Can anyone identify this please - it moved so fast that I had to slow the video right down to see it - you probably can't tell but it was reallly very big (unforturnately I don't have David Attenborough's camera crew!) and I didn't want to get too close! Surrey UK
Well done for having a go with the video.
It is a bit of a challenge to see, but I am fairly sure it is a European hornet, Vespa crabro.
(I'm looking at its brown front, black middle, yellow back-end; and correct size.)
Thanks Mike. I think you must be right. It's buzz was extremely loud- it dwarfed all the bumblebees that were flying around and from the video had a very yellow face- I found this I the web link you posted:
Vespa crabro vexator Harris, 1776. A European hornet found in southern counties of England, and continental Europe. This subspecies can be distinguished from the Common European hornet as V. crabro vexator has a yellow head
The thing that struck me as I looked at it by eye was its red/ orange colour which it shows in the photos on the link. I have only seen one flying in and out so I'm assuming this could be the queen? I'm assuming there's only one as it flies out then comes back again with no others having flown in or out in the meantime!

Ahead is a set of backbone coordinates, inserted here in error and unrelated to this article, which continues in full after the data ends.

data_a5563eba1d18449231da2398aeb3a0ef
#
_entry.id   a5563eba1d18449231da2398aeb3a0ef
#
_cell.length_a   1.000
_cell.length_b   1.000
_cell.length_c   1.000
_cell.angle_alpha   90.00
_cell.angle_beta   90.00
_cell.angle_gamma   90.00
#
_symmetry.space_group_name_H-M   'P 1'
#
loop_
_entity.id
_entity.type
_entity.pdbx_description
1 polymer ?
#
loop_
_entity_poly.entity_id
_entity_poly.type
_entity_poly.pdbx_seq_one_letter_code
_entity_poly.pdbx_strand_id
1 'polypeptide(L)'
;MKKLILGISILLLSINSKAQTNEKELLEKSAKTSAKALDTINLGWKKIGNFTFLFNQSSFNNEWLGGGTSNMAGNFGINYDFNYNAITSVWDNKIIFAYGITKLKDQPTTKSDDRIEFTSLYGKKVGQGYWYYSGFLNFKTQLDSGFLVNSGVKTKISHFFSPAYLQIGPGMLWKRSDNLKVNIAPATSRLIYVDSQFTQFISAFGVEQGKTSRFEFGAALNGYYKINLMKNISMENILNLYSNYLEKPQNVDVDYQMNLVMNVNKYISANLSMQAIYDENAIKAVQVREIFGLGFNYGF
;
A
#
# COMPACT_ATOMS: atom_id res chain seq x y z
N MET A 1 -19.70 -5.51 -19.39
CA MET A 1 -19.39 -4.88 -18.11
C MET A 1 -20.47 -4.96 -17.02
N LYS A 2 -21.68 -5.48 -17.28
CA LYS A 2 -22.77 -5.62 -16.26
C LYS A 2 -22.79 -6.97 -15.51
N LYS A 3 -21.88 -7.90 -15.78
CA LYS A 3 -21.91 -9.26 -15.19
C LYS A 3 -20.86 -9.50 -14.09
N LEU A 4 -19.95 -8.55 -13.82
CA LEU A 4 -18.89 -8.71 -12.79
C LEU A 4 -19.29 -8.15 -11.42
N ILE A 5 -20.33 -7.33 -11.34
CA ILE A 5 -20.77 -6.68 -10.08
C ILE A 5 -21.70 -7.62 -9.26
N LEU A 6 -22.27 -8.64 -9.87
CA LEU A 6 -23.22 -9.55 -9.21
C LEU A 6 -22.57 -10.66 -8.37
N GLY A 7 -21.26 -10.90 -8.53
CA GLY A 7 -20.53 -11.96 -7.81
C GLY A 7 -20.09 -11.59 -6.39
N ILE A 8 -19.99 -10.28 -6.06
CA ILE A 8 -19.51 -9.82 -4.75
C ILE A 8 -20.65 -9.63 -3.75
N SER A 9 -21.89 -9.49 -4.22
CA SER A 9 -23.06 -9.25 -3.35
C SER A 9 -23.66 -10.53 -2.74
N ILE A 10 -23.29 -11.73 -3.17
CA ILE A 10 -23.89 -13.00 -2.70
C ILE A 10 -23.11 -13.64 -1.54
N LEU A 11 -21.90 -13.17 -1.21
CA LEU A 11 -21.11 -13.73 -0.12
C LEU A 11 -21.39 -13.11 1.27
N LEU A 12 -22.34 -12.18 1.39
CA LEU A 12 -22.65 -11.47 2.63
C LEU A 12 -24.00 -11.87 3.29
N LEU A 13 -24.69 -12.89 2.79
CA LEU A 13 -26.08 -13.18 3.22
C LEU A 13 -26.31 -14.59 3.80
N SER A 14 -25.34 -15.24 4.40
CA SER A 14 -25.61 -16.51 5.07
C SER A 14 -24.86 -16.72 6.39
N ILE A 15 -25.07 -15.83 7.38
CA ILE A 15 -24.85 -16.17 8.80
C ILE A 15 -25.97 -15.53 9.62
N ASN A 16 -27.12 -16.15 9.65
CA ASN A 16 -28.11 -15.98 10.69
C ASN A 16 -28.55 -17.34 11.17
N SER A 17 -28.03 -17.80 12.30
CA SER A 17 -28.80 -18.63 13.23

Should I get this moved- worried about the kids getting stung- not to mention myself!
Well done for looking into it further.
If you go to the 'Images' tab on this page, you'll see the queen and worker side by side - it is easy to tell the difference - http://www.nhm.ac.uk/nature-online/species-of-the-day/collections/our-collections/vespa-crabro/
In my experience, hornets are similar to wasps in terms of aggressiveness - and they won't sting you just for the sake of it, only if provoked. I'd go along with the opinion expressed here - http://www.insectstings.co.uk/hornets/ and here - http://www.vespa-crabro.de/hornet_vespa_crabro_vexator.htm
So in your case, personally, if you're not going to be interfering with their nest or the insects themselves when they are near the nest or busy hunting, I'd leave them alone. But your situation may warrant removal - if you have young kids, if you or family have known allergy to wasp stings, or if you are disposed to hate big buzzing things, or if you know your neighbours will complain. ...In which case, get rid of the nest while there is still just the one hornet.
Here's some advice - http://www.wikihow.com/Get-Rid-of-Hornets
But in your case, assuming there's no other way tothe nest itself, you may be able simply to block the access crack shown in your video.